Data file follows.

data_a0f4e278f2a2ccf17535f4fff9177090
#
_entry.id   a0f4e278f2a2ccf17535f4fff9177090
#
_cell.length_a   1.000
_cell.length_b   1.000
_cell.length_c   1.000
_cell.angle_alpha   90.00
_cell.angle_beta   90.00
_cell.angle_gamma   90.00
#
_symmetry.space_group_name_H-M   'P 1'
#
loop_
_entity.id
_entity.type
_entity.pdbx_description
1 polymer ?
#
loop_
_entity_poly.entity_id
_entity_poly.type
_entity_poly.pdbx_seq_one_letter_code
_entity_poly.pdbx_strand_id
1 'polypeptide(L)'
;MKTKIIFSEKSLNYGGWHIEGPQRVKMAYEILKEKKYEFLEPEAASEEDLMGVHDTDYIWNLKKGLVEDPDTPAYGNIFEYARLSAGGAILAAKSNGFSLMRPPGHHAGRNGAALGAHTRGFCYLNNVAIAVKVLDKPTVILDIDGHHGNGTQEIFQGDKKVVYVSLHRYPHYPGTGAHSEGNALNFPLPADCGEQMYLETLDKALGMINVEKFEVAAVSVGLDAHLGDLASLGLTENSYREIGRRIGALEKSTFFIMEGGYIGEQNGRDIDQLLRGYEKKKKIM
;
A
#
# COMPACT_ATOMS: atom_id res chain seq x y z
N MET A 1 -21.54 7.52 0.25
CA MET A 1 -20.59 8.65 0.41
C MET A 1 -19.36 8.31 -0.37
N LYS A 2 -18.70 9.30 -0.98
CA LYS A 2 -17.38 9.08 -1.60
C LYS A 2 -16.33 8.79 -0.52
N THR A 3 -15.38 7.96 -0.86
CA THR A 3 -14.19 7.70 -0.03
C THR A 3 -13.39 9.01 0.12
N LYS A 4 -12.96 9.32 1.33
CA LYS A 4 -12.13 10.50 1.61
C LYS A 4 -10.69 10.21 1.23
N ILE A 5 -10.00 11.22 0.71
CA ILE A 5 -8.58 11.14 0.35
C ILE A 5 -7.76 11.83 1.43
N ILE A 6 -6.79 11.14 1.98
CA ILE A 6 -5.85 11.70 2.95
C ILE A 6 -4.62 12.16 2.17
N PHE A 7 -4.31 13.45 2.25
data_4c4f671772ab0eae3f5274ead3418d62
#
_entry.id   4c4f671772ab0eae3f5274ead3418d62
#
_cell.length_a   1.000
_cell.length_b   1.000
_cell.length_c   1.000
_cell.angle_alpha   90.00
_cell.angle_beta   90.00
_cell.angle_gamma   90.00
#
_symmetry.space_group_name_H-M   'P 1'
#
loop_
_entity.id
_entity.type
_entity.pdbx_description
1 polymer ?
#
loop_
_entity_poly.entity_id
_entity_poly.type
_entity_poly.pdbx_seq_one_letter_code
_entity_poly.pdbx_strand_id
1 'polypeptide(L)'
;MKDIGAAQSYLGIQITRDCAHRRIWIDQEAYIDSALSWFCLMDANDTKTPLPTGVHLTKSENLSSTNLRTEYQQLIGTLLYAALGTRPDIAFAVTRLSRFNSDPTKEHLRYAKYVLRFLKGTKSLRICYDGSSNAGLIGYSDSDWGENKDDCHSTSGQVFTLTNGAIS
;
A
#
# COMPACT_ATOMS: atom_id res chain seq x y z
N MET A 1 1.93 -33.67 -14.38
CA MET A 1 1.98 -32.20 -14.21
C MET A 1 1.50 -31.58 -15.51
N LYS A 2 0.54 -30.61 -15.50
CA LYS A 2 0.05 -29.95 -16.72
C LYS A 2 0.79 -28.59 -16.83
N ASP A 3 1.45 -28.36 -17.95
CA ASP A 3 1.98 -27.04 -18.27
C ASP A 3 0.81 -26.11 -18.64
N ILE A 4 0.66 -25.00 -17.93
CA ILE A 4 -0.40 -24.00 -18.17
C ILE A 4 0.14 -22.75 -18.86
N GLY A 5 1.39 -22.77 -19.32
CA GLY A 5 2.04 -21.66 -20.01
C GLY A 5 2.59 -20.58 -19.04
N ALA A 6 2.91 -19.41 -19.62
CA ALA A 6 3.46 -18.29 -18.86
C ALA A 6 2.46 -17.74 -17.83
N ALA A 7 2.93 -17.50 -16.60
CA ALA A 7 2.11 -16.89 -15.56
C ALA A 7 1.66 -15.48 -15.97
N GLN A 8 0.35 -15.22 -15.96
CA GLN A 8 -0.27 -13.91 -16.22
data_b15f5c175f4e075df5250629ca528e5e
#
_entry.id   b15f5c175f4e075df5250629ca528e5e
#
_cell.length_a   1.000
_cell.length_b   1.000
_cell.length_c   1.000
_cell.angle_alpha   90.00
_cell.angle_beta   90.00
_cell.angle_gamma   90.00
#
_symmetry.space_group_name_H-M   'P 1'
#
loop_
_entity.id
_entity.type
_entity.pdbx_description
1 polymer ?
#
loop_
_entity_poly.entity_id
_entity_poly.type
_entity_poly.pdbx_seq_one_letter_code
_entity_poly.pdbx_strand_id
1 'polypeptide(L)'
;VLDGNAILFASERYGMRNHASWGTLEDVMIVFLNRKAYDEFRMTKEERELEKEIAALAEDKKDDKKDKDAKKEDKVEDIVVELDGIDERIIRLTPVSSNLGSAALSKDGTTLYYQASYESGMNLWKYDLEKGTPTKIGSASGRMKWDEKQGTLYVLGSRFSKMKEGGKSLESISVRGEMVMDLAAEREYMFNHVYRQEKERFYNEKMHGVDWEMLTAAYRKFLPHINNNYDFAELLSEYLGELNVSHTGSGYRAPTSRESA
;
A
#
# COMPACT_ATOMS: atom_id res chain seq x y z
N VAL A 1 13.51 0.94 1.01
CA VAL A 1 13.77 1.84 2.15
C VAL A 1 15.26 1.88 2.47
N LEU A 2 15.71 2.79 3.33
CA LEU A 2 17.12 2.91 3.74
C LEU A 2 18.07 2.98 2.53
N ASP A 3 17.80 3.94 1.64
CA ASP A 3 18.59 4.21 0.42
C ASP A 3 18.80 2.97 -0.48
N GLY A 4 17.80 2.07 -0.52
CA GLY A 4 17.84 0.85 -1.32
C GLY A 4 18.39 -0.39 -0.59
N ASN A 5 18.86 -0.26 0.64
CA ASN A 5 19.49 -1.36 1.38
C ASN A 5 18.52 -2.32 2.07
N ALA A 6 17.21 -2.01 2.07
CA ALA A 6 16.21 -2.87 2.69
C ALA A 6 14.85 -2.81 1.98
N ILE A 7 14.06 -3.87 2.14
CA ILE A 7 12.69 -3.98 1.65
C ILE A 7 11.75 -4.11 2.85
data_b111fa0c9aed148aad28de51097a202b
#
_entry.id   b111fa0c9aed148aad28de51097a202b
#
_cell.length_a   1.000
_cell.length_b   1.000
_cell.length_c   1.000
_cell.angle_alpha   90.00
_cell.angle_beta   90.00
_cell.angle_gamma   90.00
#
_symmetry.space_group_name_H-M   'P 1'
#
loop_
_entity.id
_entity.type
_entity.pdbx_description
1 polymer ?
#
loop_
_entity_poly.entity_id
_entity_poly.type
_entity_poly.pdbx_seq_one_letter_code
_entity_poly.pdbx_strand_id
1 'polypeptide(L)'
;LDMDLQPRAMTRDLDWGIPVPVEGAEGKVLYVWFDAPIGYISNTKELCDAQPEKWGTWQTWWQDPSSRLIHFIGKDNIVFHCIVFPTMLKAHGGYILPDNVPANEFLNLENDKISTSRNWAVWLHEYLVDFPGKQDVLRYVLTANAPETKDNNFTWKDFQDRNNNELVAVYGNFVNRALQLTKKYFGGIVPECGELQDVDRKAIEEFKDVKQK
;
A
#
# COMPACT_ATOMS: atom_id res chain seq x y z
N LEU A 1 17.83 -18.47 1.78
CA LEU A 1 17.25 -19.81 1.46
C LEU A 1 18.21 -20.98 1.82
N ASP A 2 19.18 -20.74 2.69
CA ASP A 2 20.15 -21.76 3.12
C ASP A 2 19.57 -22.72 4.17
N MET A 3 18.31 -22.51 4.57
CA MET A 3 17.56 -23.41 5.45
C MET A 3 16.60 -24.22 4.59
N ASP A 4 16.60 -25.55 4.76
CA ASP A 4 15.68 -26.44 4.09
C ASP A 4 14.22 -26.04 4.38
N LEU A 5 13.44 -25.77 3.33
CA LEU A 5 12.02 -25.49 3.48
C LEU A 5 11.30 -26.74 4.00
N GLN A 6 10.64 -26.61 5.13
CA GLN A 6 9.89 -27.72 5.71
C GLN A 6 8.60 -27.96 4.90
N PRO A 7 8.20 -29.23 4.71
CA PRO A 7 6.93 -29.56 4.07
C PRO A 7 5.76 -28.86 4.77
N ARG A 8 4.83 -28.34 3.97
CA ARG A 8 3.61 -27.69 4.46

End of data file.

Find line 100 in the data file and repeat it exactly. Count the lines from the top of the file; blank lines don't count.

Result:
C ALA A 7 1.66 -15.48 -15.97